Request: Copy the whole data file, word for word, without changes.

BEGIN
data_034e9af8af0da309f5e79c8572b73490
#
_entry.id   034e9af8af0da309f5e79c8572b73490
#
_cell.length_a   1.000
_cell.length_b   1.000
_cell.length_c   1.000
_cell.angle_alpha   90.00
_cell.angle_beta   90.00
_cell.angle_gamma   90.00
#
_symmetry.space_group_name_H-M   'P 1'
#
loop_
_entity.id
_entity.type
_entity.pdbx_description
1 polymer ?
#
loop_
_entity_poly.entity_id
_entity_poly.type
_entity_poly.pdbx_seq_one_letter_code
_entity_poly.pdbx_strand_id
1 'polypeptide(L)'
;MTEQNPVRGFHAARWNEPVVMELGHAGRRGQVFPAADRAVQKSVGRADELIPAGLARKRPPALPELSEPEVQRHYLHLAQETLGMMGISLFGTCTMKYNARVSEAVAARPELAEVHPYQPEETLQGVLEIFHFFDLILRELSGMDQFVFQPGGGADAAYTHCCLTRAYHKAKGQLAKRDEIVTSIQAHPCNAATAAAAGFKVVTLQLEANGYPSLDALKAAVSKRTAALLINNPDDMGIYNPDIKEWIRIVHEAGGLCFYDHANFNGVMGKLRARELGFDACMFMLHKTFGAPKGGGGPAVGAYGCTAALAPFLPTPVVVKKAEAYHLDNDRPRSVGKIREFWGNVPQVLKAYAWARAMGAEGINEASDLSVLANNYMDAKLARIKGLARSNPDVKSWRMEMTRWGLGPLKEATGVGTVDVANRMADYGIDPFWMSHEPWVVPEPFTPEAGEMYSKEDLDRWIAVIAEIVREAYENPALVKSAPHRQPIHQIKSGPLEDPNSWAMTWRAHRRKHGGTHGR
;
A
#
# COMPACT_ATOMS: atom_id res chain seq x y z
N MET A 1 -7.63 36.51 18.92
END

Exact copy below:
data_034e9af8af0da309f5e79c8572b73490
#
_entry.id   034e9af8af0da309f5e79c8572b73490
#
_cell.length_a   1.000
_cell.length_b   1.000
_cell.length_c   1.000
_cell.angle_alpha   90.00
_cell.angle_beta   90.00
_cell.angle_gamma   90.00
#
_symmetry.space_group_name_H-M   'P 1'
#
loop_
_entity.id
_entity.type
_entity.pdbx_description
1 polymer ?
#
loop_
_entity_poly.entity_id
_entity_poly.type
_entity_poly.pdbx_seq_one_letter_code
_entity_poly.pdbx_strand_id
1 'polypeptide(L)'
;MTEQNPVRGFHAARWNEPVVMELGHAGRRGQVFPAADRAVQKSVGRADELIPAGLARKRPPALPELSEPEVQRHYLHLAQETLGMMGISLFGTCTMKYNARVSEAVAARPELAEVHPYQPEETLQGVLEIFHFFDLILRELSGMDQFVFQPGGGADAAYTHCCLTRAYHKAKGQLAKRDEIVTSIQAHPCNAATAAAAGFKVVTLQLEANGYPSLDALKAAVSKRTAALLINNPDDMGIYNPDIKEWIRIVHEAGGLCFYDHANFNGVMGKLRARELGFDACMFMLHKTFGAPKGGGGPAVGAYGCTAALAPFLPTPVVVKKAEAYHLDNDRPRSVGKIREFWGNVPQVLKAYAWARAMGAEGINEASDLSVLANNYMDAKLARIKGLARSNPDVKSWRMEMTRWGLGPLKEATGVGTVDVANRMADYGIDPFWMSHEPWVVPEPFTPEAGEMYSKEDLDRWIAVIAEIVREAYENPALVKSAPHRQPIHQIKSGPLEDPNSWAMTWRAHRRKHGGTHGR
;
A
#
# COMPACT_ATOMS: atom_id res chain seq x y z
N MET A 1 -7.63 36.51 18.92